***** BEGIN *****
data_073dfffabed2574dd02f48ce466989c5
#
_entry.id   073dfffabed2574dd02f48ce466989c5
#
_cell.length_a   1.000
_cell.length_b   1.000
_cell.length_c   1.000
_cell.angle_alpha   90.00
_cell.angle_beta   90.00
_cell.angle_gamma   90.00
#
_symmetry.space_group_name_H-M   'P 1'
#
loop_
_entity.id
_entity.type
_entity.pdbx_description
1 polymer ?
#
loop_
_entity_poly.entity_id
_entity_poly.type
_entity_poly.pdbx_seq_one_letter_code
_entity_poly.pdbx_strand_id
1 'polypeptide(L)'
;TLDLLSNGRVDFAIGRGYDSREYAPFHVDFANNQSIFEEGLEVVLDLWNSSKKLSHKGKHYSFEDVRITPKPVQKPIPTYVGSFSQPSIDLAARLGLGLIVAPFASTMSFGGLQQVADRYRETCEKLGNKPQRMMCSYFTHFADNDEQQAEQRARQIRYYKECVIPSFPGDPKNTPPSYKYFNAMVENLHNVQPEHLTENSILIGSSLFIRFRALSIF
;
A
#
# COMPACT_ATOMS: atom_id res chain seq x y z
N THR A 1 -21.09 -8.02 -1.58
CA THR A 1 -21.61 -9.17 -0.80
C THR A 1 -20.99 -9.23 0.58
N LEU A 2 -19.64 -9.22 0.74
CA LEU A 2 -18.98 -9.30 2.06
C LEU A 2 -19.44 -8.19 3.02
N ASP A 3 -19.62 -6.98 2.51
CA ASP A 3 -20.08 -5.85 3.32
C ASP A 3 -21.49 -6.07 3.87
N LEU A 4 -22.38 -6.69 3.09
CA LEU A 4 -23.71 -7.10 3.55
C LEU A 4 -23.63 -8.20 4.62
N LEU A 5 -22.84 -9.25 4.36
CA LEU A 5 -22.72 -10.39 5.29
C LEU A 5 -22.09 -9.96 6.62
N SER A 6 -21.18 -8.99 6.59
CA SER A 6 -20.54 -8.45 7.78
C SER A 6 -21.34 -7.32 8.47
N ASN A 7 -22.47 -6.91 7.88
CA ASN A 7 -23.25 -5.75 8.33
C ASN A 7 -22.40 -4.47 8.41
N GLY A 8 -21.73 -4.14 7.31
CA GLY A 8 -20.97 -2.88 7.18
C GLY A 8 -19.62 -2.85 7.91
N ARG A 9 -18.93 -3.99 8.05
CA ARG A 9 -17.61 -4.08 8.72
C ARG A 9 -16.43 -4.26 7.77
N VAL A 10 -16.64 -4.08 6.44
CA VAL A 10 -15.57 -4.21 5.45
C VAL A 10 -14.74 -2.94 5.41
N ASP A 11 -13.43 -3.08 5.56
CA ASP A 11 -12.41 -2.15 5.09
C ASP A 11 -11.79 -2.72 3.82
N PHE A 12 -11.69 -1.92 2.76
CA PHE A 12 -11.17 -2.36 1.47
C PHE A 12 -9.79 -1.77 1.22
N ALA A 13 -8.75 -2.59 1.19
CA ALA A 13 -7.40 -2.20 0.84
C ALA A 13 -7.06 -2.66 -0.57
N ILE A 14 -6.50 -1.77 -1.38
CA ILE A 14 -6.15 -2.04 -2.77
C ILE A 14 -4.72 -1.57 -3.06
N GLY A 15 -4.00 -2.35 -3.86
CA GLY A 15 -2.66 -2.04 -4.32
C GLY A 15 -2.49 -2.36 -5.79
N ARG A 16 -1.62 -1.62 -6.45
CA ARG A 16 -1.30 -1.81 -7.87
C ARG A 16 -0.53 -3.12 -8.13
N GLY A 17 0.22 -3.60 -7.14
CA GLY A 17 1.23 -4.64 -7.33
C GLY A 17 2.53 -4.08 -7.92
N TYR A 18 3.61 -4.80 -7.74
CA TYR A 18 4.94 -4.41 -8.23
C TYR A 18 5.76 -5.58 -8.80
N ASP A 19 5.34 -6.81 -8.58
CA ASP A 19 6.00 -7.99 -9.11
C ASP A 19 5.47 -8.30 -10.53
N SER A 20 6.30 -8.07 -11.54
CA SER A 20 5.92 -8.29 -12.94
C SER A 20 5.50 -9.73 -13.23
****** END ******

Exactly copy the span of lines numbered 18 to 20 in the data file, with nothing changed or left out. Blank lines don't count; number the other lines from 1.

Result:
1 polymer ?
#
loop_